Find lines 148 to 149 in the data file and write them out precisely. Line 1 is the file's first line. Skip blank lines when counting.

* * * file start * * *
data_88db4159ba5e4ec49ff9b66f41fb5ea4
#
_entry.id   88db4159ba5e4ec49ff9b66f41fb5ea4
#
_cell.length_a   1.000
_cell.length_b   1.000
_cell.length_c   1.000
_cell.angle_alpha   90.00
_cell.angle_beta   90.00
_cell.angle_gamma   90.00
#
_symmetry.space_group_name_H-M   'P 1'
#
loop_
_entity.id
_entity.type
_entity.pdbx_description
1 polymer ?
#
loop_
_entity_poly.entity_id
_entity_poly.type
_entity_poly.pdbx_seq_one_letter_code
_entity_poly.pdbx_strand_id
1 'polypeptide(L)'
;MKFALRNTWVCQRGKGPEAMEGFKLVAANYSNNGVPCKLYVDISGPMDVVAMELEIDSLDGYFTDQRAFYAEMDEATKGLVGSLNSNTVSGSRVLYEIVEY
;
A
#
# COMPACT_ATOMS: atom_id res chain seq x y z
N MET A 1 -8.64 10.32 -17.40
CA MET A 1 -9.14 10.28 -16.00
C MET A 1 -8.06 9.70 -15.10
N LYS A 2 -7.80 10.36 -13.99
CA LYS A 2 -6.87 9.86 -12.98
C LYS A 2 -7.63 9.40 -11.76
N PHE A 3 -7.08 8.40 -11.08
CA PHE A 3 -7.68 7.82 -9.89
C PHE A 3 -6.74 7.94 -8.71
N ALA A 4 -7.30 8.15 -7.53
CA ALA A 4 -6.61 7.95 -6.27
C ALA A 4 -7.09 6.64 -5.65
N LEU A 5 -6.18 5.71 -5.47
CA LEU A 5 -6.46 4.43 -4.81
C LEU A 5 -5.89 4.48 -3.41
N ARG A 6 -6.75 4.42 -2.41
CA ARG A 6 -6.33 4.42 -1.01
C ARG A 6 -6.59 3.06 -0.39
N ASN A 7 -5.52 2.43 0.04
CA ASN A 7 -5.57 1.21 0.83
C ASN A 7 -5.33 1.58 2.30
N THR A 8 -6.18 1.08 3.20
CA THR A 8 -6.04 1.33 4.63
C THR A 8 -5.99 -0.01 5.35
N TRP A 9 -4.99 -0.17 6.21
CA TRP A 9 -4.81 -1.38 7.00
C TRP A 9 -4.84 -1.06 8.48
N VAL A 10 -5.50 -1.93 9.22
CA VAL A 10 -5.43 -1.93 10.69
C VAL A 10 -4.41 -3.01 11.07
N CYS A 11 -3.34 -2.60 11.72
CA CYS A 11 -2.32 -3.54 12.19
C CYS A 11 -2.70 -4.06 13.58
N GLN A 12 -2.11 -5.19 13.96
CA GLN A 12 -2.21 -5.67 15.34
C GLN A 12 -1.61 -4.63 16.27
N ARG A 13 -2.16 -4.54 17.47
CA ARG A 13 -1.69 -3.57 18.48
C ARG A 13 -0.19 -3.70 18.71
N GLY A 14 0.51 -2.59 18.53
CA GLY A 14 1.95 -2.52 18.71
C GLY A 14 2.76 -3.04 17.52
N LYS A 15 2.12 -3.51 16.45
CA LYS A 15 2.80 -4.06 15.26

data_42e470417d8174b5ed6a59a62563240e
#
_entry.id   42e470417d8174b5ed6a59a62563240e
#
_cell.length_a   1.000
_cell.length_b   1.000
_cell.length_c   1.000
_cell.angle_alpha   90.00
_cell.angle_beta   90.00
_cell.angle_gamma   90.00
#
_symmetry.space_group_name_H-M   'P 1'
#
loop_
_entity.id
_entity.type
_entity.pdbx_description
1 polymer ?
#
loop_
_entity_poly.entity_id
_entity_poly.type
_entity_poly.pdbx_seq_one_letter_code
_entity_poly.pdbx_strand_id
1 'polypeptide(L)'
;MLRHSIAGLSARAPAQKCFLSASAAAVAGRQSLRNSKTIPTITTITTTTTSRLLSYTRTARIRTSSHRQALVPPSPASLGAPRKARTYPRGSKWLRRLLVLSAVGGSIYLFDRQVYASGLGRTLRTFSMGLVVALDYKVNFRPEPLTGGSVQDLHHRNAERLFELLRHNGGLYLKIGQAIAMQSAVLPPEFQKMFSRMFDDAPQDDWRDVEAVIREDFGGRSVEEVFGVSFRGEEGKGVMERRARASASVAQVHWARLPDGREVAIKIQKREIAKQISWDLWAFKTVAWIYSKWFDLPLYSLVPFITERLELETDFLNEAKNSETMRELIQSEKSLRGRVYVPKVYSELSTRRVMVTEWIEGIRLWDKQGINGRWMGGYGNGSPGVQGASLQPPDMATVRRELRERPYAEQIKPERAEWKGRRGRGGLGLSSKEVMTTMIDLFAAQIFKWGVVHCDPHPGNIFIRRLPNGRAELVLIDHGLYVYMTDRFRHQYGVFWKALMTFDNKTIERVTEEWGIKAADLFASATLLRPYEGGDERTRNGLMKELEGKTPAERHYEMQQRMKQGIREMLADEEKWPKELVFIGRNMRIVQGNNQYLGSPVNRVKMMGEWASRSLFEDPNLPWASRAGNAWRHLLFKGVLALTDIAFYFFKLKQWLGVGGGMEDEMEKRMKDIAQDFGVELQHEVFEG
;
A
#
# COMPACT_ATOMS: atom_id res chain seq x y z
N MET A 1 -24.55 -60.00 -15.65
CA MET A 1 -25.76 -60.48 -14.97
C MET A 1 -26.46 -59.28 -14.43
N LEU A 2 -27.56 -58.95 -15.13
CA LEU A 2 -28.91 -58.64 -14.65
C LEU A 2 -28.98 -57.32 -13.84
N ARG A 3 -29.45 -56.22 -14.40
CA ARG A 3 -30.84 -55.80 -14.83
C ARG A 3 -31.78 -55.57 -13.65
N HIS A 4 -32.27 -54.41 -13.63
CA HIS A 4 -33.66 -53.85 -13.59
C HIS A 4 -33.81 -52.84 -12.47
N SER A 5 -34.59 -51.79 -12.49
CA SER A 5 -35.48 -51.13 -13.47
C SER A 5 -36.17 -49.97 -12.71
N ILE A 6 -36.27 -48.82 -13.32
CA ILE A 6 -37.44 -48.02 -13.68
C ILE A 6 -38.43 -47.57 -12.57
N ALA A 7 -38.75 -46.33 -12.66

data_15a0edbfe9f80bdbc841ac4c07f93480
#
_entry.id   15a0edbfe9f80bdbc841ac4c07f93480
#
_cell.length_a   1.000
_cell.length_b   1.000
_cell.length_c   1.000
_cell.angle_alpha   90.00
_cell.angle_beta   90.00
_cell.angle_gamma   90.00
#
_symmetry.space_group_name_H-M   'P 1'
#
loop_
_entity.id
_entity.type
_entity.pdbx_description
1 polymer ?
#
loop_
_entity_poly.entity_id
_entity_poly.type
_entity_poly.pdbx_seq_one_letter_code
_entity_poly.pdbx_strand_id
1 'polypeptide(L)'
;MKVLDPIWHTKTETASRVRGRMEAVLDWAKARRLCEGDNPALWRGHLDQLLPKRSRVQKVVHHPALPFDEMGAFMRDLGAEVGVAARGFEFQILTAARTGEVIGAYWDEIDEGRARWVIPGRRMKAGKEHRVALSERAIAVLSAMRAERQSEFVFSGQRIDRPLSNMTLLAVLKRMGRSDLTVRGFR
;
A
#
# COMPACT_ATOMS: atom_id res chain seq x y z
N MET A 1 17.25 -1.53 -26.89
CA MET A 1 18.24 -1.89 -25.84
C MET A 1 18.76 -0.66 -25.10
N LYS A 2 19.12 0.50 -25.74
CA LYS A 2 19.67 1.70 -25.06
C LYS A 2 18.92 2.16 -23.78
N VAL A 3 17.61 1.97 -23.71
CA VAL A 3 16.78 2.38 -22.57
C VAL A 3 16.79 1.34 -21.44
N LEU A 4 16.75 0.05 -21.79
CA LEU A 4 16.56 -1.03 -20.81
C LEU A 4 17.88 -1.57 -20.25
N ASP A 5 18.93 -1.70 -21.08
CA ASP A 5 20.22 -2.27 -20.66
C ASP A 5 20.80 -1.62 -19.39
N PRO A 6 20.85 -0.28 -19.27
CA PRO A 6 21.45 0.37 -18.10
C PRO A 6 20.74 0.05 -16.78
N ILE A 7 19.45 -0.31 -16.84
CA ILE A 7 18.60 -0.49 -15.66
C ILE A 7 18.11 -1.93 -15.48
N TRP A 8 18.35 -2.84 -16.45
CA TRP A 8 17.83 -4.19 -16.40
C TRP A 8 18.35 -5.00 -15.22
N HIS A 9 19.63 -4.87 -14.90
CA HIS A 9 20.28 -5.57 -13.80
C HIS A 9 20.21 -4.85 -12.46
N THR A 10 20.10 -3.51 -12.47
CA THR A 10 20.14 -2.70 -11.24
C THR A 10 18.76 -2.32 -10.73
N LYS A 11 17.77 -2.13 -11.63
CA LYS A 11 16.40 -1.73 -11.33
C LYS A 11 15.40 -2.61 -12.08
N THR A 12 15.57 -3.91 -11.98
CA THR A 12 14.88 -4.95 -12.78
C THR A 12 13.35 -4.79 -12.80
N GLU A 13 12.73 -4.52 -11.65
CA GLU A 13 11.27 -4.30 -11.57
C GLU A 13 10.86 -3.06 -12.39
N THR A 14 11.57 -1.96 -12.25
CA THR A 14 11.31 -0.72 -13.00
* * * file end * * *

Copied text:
1 'polypeptide(L)'
;MKVLDPIWHTKTETASRVRGRMEAVLDWAKARRLCEGDNPALWRGHLDQLLPKRSRVQKVVHHPALPFDEMGAFMRDLGAEVGVAARGFEFQILTAARTGEVIGAYWDEIDEGRARWVIPGRRMKAGKEHRVALSERAIAVLSAMRAERQSEFVFSGQRIDRPLSNMTLLAVLKRMGRSDLTVRGFR